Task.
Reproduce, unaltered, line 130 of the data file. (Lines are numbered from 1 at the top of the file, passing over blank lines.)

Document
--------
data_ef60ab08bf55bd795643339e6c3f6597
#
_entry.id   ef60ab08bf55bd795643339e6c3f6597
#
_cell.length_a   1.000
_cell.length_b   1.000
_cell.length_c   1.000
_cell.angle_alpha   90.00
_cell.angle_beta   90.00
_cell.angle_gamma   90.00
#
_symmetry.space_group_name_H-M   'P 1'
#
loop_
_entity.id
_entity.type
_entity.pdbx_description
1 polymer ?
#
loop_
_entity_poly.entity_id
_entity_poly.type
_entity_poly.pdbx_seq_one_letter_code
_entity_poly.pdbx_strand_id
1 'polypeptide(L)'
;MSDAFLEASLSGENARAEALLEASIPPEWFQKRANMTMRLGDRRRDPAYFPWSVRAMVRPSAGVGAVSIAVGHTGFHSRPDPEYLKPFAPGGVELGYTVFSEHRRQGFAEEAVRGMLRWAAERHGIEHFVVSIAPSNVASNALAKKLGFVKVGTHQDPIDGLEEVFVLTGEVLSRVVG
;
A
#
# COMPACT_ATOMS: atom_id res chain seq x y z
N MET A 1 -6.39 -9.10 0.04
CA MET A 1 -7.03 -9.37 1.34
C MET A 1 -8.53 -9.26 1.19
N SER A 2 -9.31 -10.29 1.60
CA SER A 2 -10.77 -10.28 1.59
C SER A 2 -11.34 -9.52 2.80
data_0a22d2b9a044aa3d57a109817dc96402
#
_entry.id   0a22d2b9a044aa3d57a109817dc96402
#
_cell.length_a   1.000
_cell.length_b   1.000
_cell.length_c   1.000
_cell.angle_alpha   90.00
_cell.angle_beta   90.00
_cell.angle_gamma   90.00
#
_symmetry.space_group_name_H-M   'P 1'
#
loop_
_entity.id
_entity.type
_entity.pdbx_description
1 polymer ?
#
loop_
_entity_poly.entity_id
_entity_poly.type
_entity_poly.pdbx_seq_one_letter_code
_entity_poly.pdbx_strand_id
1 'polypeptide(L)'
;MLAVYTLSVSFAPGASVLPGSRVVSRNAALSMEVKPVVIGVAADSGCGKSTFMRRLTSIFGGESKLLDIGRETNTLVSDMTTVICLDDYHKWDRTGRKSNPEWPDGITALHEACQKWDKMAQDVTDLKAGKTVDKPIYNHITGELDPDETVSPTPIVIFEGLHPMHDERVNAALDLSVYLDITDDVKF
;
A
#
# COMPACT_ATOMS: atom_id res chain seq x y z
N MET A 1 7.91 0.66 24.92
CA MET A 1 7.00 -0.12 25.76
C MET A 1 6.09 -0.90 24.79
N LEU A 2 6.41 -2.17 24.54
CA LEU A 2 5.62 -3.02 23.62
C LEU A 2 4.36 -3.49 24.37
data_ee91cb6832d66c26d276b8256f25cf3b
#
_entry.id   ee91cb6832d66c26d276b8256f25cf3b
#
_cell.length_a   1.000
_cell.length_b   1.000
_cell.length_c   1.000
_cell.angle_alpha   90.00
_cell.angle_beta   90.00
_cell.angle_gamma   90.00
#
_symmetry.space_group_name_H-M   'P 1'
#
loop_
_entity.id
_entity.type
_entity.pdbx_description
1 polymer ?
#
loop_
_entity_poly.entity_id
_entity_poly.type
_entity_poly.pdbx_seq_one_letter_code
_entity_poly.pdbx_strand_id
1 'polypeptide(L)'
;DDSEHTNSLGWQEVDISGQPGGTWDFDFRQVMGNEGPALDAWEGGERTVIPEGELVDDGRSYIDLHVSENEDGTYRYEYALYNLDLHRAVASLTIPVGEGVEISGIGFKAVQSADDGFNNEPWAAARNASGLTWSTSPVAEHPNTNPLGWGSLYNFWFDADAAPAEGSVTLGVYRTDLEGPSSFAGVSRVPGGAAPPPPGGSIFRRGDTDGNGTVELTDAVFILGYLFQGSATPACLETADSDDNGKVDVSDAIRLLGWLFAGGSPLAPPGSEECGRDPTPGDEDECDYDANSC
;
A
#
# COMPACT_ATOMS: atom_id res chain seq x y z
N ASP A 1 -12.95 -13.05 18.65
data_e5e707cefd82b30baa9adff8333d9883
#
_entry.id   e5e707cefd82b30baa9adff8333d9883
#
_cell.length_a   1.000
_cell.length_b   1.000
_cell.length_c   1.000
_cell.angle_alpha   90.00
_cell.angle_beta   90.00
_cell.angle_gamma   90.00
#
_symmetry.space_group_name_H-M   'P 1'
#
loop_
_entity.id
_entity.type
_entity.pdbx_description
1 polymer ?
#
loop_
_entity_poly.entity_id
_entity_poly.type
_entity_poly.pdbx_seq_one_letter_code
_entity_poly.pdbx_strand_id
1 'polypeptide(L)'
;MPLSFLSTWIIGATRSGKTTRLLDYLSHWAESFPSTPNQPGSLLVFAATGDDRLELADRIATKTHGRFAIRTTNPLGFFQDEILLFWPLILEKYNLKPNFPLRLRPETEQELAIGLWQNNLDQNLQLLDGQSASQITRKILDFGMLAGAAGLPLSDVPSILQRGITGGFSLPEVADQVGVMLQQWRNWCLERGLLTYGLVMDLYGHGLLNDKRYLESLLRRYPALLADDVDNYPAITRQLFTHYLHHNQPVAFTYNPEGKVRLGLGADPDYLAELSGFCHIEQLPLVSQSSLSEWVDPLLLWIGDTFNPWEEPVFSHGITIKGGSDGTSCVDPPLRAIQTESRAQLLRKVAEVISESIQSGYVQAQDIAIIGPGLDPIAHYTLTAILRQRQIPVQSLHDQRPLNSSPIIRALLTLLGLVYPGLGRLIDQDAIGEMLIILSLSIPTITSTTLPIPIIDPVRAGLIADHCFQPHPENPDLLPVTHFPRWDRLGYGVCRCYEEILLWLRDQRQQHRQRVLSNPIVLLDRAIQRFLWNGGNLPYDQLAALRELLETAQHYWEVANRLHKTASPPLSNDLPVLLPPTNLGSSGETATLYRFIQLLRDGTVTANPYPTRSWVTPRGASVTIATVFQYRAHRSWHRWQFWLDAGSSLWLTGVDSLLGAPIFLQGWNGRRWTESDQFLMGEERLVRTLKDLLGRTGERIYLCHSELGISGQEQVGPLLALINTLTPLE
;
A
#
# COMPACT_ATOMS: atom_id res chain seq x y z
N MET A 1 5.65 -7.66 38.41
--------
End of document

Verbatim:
;